A workforce without people?
What if you looked at your growing collection of robotic process automation capabilities as a workforce unto themselves—a “digital workforce?” Any workforce requires training, performance monitoring, management, etc., and so do all of those bots. That’s a whole new way of thinking for most organizations, and especially for the people within the organization who ultimately bear responsibility for how those bots perform, and how they are managed.
Update your sourcing calculations
Cost is still a driver. Where is it driving in the digital era?
The move to outsourcing, shared services, or GBS has always been driven in large part by the need to rein in costs. A decision to move operations to Asia, for example, hinged in part on the lower cost of talent there. But if nearly half of the tasks handled by these operations are suddenly automated, you face a whole new set of decisions about how much to invest in outsourcing or offshoring.
Run the numbers
Say you’re looking to outsource or offshore 160 full-time equivalents (FTEs), but then realize that you need only half due to big advances in robotic process automation. This affects a host of decisions, not just the decision on how many FTEs to hire. For example, what is the critical mass of FTEs that warrant an outsourcing operation? If you only need 80 FTEs, maybe there are other ways to address that need which do not require outsourcing.
To improve ROI, standardize
There’s no way around it: Bots are simply more efficient when they’re presented with fewer variables. The more standardization in place, the more you can get from robotic process automation. Some companies have already made big investments in bots, but their processes varied so much, and their businesses were so unpredictable, that they were unable to realize the full value they were seeking from those investments. Do you have to standardize? No. Bots already bring a high ROI without it. But if you want to maximize those returns, it helps to standardize as many processes as possible.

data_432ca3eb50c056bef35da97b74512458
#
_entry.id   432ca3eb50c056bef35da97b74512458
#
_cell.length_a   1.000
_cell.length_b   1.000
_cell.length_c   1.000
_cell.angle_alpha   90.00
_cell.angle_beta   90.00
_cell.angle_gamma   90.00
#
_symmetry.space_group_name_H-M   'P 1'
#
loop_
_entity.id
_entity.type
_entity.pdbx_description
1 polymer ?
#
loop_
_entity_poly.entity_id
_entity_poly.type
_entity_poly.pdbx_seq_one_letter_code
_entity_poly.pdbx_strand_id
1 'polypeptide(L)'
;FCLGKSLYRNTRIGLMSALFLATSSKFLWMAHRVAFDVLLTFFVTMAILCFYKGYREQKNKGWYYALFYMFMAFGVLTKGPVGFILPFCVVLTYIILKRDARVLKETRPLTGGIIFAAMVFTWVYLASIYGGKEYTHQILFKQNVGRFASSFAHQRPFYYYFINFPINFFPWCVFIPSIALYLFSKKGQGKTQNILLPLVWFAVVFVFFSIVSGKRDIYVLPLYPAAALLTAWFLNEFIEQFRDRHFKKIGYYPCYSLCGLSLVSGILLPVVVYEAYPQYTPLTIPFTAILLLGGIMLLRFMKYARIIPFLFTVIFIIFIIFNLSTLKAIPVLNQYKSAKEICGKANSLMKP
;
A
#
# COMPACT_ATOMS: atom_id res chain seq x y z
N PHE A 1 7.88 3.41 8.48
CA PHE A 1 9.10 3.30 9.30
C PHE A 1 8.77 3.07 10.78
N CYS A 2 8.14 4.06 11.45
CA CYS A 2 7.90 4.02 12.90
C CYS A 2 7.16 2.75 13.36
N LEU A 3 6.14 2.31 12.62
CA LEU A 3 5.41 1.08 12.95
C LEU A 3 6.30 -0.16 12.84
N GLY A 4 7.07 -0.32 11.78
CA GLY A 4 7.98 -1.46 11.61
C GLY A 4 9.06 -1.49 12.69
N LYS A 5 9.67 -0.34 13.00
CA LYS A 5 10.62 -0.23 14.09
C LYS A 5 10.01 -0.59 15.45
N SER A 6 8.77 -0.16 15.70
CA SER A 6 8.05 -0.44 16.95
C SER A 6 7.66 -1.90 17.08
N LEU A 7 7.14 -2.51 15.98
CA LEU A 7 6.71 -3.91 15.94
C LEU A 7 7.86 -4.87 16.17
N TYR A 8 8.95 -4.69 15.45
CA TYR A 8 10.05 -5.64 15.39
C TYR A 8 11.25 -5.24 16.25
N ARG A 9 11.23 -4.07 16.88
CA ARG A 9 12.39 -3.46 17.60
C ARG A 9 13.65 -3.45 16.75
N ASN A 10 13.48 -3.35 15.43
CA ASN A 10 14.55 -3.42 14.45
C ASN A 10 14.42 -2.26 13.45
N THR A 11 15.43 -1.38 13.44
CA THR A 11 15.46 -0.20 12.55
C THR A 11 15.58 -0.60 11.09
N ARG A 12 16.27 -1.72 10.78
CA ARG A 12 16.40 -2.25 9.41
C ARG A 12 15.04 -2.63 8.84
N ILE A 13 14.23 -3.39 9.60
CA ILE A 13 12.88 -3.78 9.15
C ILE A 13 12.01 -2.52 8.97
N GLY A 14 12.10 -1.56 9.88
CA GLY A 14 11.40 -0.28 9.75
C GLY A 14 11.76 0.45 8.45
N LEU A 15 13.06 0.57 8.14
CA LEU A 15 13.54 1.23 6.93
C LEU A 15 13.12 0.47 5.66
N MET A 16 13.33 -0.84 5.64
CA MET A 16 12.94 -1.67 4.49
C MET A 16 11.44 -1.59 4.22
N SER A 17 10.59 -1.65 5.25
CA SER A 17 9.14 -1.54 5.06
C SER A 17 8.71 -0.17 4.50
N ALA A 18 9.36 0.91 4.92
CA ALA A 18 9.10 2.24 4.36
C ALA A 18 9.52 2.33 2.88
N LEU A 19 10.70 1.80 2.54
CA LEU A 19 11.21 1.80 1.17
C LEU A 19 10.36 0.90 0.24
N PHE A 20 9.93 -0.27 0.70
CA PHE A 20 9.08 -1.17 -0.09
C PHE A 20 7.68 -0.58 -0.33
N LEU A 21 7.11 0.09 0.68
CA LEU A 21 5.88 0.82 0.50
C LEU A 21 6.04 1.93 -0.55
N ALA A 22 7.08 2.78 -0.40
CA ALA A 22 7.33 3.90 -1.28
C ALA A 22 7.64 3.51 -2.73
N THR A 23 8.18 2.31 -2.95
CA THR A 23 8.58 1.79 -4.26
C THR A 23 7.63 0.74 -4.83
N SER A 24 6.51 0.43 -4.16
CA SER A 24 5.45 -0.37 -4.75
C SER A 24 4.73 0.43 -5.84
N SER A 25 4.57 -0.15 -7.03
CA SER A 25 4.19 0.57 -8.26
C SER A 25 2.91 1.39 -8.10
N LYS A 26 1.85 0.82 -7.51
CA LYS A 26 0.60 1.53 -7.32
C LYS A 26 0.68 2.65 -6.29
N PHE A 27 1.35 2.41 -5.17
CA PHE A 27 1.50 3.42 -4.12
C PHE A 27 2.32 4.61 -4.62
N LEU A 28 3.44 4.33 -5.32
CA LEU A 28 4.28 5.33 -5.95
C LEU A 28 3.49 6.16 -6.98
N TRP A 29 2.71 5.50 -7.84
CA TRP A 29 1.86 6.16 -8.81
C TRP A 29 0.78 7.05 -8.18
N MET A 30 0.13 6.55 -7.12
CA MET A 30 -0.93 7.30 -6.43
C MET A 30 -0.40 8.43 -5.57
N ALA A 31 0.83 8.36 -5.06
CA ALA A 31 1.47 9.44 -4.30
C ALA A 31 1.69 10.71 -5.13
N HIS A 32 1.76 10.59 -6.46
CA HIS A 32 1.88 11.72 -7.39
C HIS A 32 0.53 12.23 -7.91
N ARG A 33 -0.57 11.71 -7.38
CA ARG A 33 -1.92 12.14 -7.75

Get good at governance
Every connection sustained by a bot must be monitored. After all, the bots themselves essentially serve as a function of a larger logic tree, one made up of connections and inputs with other humans, systems, bots, you name it. If a bot’s connection suddenly goes missing, or involves incompatible formats, the bot may as well be rendered useless. That’s where governance can make all the difference, ensuring that all systems, inputs, and even people are functioning according to the plan, and modifying as needed when they are not.
The organization will have to change as well, not just the processes
Imagine your organization not only following new processes, but interacting with entirely new people and new bots in new ways. That can add up to a lot of change—at least as much as a new GBS organization might introduce on its own—and it means that as you introduce new bots into the organization, along with new processes, you will need to bring the organization along, which will require change management.
While efficiency is clearly in focus, the aggregation of data through these emerging technologies leads to cognitive learning and ultimately very powerful analytics. If you want to know more about how to get your organization on the path to digital GBS today, let's talk.
Deloitte Consulting LLP